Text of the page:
Manufacturer of analog chips, Analog Devices (NASDAQ:ADI) reported Q4 FY2022 results beating Wall St's expectations, with revenue up 38.8% year on year to $3.24 billion. Guidance for next quarter's revenue was $3.15 billion at the midpoint, 3.46% above the average of analyst estimates. Analog Devices made a GAAP profit of $936.2 million, improving on its profit of $75.6 million, in the same quarter last year.
Analog Devices (ADI) Q4 FY2022 Highlights:
- Revenue: $3.24 billion vs analyst estimates of $3.15 billion (2.86% beat)
- EPS (non-GAAP): $2.73 vs analyst estimates of $2.59 (5.51% beat)
- Revenue guidance for Q1 2023 is $3.15 billion at the midpoint, above analyst estimates of $3.04 billion
- Free cash flow of $844.8 million, down 21.9% from previous quarter
- Inventory Days Outstanding: 115, up from 103 previous quarter
- Gross Margin (GAAP): 65.9%, up from 62.1% same quarter last year
Founded by two MIT graduates, Ray Stata and Matthew Lorber in 1965, Analog Devices (NASDAQ:ADI) is one of the largest providers of high performance analog integrated circuits used mainly in industrial end markets, along with communications, autos, and consumer devices.
ADI is one of the largest analog chip makers, and is a major supplier of converters, amplifiers, sensors, and digital signal processing chips used by over hundred thousand customers.
ADI has been an active consolidator in the space, acquiring Hittite Microwave in 2014 which added radio frequency or RF chips to its portfolio, Linear Technology in 2017 which bolstered ADI’s power management chips. In 2021 it closed its $21 billion acquisition of Maxim Integrated, which increased ADI’s exposure to faster growing automotive and data center end markets.Analog Devices’ peers and competitors include Texas Instruments (NASDAQ: TXN), Skyworks (NASDAQ:SWKS), Infineon (XTRA:IFX), NXP Semiconductors NV (NASDAQ:NXPI), ON Semi (NASDAQ:ON), Marvell Technology (NASDAQ:MRVL), and Microchip (NASDAQ:MCHP).
Longer manufacturing duration allows analog chip makers to generate greater efficiencies, leading to structurally higher gross margins than their fabless digital peers. The downside of vertical integration is that cyclicality can be more pronounced for analog chipmakers, as capacity utilization upsides work in reverse during down periods.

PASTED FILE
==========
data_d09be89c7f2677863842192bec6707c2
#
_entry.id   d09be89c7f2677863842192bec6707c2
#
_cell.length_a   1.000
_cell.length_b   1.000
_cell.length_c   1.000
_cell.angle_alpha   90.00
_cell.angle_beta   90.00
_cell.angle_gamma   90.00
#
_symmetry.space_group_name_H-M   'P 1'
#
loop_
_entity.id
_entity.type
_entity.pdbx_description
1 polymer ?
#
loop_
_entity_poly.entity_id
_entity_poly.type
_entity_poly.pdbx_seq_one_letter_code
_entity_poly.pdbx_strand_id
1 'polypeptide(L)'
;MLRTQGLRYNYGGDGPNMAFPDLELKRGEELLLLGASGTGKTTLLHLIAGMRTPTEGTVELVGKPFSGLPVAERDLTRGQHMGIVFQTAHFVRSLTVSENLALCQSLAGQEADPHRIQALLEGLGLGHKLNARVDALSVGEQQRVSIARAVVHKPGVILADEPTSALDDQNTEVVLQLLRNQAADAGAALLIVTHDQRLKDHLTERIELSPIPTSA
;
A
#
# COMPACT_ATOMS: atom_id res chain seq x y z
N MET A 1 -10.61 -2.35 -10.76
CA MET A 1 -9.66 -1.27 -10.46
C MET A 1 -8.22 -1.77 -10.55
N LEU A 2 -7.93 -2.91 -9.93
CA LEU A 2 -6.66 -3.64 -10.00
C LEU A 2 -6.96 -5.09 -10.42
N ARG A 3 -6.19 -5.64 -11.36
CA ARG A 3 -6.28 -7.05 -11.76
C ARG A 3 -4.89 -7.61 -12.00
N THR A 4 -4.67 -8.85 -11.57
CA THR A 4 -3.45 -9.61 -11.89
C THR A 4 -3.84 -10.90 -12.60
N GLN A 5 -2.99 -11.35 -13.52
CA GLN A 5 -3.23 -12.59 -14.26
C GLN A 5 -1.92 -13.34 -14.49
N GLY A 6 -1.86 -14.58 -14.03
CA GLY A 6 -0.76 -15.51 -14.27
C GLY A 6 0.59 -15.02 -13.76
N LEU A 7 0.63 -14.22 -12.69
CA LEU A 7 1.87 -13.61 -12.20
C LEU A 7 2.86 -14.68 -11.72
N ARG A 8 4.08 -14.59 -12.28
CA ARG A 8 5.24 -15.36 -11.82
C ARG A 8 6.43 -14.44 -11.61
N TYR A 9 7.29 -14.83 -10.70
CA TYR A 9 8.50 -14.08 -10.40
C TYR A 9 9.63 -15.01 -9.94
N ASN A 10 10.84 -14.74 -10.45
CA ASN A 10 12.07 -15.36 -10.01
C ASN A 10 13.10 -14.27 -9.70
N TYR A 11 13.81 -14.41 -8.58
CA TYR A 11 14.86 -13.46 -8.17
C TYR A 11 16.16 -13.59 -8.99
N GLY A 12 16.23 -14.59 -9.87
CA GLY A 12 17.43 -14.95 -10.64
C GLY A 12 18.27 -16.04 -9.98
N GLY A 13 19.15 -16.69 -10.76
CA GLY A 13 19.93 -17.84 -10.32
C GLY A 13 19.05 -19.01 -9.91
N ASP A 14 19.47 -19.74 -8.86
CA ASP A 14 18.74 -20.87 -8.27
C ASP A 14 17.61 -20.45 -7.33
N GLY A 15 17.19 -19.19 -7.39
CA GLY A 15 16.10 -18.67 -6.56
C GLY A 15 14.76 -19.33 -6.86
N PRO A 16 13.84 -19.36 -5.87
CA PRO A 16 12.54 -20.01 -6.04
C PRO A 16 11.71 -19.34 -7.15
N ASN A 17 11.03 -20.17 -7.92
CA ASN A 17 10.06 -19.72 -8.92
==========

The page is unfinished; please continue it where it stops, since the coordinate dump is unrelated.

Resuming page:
Analog Devices's revenue growth over the last three years has been very strong, averaging 30.1% annually. And as you can see below, last year has been especially strong, with quarterly revenue growing from $2.33 billion to $3.24 billion. Semiconductors are a cyclical industry and long-term investors should be prepared for periods of high growth, followed by periods of revenue contractions (which can sometimes offer opportune times to buy).
This was a strong quarter for Analog Devices as revenues grew 38.8%, topping analyst estimates by 2.86%. This marks 9 straight quarters of revenue growth, which means the current upcycle has had a good run, as a typical upcycle tends to be 8-10 quarters.
However, Analog Devices believes the growth is set to continue, and is guiding for revenue to grow 17.3% YoY next quarter, and Wall St analysts are estimating growth 0.45% over the next twelve months.
Product Demand & Outstanding Inventory
Days Inventory Outstanding (DIO) are an important metric for chipmakers, as it reflects the capital intensity of the business and the cyclical nature of semiconductor supply and demand. In a tight supply environment, inventories tend to be stable, allowing chipmakers to exert pricing power. Steadily increasing DIO can be a warning sign that demand is weak, and if inventories continue to rise the company may have to downsize production.
This quarter, Analog Devices’s inventory days came in at 115, 6 days above the five year average, suggesting that that inventory has grown to higher levels than what we used to see in the past.
Analog Devices's gross profit margin, how much the company gets to keep after paying the costs of manufacturing its products, came in at 65.9% in Q4, up 3.9 percentage points year on year.